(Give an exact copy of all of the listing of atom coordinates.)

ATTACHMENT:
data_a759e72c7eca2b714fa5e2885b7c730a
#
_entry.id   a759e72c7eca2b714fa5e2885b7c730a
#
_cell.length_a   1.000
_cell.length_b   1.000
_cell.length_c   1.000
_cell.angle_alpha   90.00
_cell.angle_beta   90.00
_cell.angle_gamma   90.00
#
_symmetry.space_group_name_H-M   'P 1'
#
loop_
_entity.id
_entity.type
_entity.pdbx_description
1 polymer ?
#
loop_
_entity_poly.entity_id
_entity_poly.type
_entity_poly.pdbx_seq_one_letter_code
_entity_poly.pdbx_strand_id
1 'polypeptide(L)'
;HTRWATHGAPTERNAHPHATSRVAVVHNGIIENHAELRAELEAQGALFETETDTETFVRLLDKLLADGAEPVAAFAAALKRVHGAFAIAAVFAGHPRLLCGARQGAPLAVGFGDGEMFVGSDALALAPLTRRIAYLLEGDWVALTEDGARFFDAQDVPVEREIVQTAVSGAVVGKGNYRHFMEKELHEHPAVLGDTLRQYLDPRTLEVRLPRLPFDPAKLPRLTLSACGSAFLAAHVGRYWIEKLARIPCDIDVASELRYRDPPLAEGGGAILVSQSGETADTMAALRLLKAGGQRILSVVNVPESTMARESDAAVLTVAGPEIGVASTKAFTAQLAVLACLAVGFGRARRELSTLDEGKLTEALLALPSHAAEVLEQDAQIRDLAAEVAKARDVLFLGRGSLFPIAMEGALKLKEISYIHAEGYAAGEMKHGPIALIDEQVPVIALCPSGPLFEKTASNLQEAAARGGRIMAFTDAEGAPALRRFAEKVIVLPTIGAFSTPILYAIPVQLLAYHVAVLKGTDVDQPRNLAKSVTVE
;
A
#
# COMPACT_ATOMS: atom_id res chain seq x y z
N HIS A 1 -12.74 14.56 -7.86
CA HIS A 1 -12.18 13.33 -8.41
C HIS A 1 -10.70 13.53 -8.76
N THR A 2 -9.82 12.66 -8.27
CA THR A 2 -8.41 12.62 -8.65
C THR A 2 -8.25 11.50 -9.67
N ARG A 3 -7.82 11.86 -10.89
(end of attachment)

data_a759e72c7eca2b714fa5e2885b7c730a
#
_entry.id   a759e72c7eca2b714fa5e2885b7c730a
#
_cell.length_a   1.000
_cell.length_b   1.000
_cell.length_c   1.000
_cell.angle_alpha   90.00
_cell.angle_beta   90.00
_cell.angle_gamma   90.00
#
_symmetry.space_group_name_H-M   'P 1'
#
loop_
_entity.id
_entity.type
_entity.pdbx_description
1 polymer ?
#
loop_
_entity_poly.entity_id
_entity_poly.type
_entity_poly.pdbx_seq_one_letter_code
_entity_poly.pdbx_strand_id
1 'polypeptide(L)'
;HTRWATHGAPTERNAHPHATSRVAVVHNGIIENHAELRAELEAQGALFETETDTETFVRLLDKLLADGAEPVAAFAAALKRVHGAFAIAAVFAGHPRLLCGARQGAPLAVGFGDGEMFVGSDALALAPLTRRIAYLLEGDWVALTEDGARFFDAQDVPVEREIVQTAVSGAVVGKGNYRHFMEKELHEHPAVLGDTLRQYLDPRTLEVRLPRLPFDPAKLPRLTLSACGSAFLAAHVGRYWIEKLARIPCDIDVASELRYRDPPLAEGGGAILVSQSGETADTMAALRLLKAGGQRILSVVNVPESTMARESDAAVLTVAGPEIGVASTKAFTAQLAVLACLAVGFGRARRELSTLDEGKLTEALLALPSHAAEVLEQDAQIRDLAAEVAKARDVLFLGRGSLFPIAMEGALKLKEISYIHAEGYAAGEMKHGPIALIDEQVPVIALCPSGPLFEKTASNLQEAAARGGRIMAFTDAEGAPALRRFAEKVIVLPTIGAFSTPILYAIPVQLLAYHVAVLKGTDVDQPRNLAKSVTVE
;
A
#
# COMPACT_ATOMS: atom_id res chain seq x y z
N HIS A 1 -12.74 14.56 -7.86
CA HIS A 1 -12.18 13.33 -8.41
C HIS A 1 -10.70 13.53 -8.76
N THR A 2 -9.82 12.66 -8.27
CA THR A 2 -8.41 12.62 -8.65
C THR A 2 -8.25 11.50 -9.67
N ARG A 3 -7.82 11.86 -10.89